Staging an Uprising

Theatre isn’t the first medium people think about when pondering how to inspire political discussions and debates, but Downstage Theatre and Performance Company is structured around this very concept. The group’s mandate is to provide quality socially conscious and politically charged theatre to patrons in Calgary.

“I love working on and seeing all kinds of theatre, but what’s creative about theatre is that it has the opportunity to provoke conversation and stimulate dialogue and to be more than just entertainment,” says Simon Mallet, Downstage’s artistic producer. “Part of that is because the very act of going to theatre is a social activity where you’re interacting with other people and so there’s an opportunity for that to be an entertaining experience. Also, you have the opportunity for people to talk about it and question the world around them.”

Though they offer productions year round, the Uprising Festival is the epitome of political theatre in Calgary. This year’s festival — the second under the Uprising moniker — will feature three plays that deal with diverse and different themes.

Potentilla investigates the complicated relationship between an incarcerated murderer and a young actress working on a play in the prison. The Opposite of Dismal is a play spearheaded by Col Cseke and Aviva Zimmerman, two of the people who worked on this summer’s Oedipus Evolving with Mustard Seed’s drama group. Dismal will see them working with many of the same cast members to share some of the cast’s positive experiences and favourite memories.

The third and final play, whiteNOISE, focuses on the rise of white pride in Alberta. University of Calgary graduate Devon Dubnyk spent years researching and collecting information on white supremacists in Calgary. His play focuses on the fictional character of Nathan who becomes interested in Calgary’s Aryan Guard and is eventually recruited.

It’s an issue Dubnyk feels strongly about, especially with the recent attack on anti-racism activist Jason Devine and one of his friends in Devine’s Calgary home.

“We’re really trying to scare the shit out of the audience and say, ‘Look, this is happening. Don’t be apathetic about it,’ ” says Dubnyk. “It’s an ugly, ugly reality and in my eyes, it’s the ugliest thing going on in Calgary right now. It’s very easy for people to look away from that, and not address that. They want to look away from it and say that’s not happening and be in denial about it. But the scary thing is, these people are organized, right? They are storming into people’s houses, who have kids, and beating the shit out of them. They could have killed those guys.”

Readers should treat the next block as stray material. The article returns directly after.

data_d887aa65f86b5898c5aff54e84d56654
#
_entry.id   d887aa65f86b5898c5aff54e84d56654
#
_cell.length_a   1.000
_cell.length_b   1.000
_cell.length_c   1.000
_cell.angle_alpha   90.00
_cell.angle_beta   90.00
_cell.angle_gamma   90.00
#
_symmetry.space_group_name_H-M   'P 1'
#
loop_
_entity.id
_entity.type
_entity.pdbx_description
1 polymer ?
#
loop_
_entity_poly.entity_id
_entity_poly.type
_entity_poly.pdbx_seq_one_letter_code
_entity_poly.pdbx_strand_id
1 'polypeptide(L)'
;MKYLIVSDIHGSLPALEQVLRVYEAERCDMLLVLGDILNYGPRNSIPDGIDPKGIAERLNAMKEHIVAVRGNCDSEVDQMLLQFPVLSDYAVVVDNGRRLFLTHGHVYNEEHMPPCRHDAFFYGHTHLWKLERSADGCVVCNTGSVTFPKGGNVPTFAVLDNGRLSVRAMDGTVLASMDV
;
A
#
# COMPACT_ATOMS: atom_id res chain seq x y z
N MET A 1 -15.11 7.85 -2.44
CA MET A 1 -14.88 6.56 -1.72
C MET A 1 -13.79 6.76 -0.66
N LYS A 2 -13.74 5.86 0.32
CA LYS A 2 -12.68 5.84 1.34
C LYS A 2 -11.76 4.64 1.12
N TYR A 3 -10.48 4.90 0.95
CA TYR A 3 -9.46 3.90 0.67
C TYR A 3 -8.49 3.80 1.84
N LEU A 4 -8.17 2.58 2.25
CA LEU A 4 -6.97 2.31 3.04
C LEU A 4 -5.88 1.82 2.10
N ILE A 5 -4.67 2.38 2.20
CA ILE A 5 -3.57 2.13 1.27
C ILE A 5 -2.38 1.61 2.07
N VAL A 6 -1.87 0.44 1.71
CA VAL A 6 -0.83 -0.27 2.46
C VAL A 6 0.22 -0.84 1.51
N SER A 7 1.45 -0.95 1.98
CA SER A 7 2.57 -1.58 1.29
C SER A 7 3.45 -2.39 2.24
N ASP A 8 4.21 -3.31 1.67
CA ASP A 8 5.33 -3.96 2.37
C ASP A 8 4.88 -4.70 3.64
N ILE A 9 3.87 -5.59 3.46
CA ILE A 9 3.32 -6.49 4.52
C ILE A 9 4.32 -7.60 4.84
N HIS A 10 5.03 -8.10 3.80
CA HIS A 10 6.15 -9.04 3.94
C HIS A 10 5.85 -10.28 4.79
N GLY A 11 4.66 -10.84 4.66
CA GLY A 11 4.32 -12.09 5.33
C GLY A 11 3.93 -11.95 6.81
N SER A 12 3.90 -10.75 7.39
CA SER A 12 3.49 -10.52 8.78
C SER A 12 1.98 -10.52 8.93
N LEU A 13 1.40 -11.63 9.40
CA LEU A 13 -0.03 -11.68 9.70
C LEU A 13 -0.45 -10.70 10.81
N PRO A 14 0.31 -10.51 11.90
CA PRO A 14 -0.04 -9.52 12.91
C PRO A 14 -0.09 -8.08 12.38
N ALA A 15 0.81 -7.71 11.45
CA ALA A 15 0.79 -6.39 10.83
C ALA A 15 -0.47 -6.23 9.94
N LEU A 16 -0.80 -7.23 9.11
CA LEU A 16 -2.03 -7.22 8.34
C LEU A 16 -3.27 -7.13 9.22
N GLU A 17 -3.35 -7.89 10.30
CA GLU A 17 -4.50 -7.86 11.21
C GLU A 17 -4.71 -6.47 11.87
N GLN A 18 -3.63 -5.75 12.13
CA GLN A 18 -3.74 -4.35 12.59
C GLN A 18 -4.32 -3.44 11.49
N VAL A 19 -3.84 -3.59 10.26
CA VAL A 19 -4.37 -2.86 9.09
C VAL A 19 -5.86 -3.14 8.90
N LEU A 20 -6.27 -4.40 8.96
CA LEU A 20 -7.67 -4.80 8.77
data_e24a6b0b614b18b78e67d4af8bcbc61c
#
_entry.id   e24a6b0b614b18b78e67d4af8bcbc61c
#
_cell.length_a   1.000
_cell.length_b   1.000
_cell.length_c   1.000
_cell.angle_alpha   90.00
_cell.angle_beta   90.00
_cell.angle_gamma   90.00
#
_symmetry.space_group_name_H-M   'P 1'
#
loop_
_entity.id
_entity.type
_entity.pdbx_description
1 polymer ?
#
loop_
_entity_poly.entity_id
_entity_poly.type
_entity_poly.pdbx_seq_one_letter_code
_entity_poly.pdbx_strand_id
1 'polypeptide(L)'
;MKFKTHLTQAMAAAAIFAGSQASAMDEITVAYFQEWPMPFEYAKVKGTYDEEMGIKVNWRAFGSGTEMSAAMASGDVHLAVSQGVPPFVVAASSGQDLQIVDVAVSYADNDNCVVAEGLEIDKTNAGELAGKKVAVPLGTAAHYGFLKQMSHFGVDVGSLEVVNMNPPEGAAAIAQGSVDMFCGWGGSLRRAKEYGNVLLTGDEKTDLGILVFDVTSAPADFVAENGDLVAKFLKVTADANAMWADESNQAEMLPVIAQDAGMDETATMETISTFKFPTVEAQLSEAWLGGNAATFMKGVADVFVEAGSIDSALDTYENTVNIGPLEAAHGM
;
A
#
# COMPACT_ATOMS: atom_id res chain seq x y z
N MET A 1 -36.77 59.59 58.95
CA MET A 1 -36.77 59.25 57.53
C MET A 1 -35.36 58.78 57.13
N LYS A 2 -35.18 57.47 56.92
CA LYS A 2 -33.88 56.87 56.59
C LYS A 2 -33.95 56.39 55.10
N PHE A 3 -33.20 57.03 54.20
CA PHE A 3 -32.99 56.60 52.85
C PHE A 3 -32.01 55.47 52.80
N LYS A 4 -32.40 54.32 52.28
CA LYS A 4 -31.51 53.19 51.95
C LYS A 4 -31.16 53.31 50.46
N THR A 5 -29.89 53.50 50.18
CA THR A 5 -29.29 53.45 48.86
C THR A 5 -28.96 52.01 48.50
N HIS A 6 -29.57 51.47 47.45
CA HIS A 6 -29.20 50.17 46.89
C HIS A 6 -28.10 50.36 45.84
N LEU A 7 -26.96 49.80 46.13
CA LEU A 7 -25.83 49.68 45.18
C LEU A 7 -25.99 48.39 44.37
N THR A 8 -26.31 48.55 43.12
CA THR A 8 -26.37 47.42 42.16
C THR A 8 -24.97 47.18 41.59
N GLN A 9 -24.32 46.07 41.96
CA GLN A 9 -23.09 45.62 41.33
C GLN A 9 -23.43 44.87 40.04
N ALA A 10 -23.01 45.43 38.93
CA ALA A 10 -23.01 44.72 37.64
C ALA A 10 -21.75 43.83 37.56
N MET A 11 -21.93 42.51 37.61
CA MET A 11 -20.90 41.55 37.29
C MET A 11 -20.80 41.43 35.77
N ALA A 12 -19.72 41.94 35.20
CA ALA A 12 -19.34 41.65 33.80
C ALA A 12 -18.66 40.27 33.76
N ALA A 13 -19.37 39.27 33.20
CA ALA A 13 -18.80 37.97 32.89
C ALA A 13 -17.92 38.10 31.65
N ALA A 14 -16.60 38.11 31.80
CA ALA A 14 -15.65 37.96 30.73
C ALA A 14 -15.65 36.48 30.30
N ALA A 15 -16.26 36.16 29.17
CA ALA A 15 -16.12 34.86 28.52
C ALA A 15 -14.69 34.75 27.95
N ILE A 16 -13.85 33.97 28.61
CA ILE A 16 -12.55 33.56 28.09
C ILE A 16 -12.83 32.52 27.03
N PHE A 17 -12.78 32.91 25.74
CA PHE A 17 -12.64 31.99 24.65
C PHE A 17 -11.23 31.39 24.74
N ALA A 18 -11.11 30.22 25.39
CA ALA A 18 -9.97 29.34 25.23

The desire to challenge the beliefs and values of the audience is a clear theme throughout the festival and it’s a characteristic that sets it apart from the other cultural offerings in Calgary.

“There are a lot of festivals that take place in the city, but I think this one does have a unique voice and offers something that appeals to people who do seek exciting theatrical experiences and who are willing to be challenged on their thoughts and beliefs,” says Mallett. “The quality of work is really high and the people will be excited by what they see. It will leave them with a lot of questions and a lot to talk about.”

Downstage has also collaborated with the Consortium for Peace Studies at the U of C to introduce a program to inspire and encourage writers interested in political theatre. They solicit entries from across Canada and the winner gets their play workshopped during the festival and a prize of a $1,000.

“Both us and the Consortium for Peace Studies committed more resources to the competition and created the Uprising National Playwriting Competition,” says Mallett. “The playwrights get quite a bit out of it and we get exposed to a lot of wonderful new work so it’s a win/win for everyone.”

With all that’s going on in Calgary, Uprising is bound to create the kind of discussion they are looking for.

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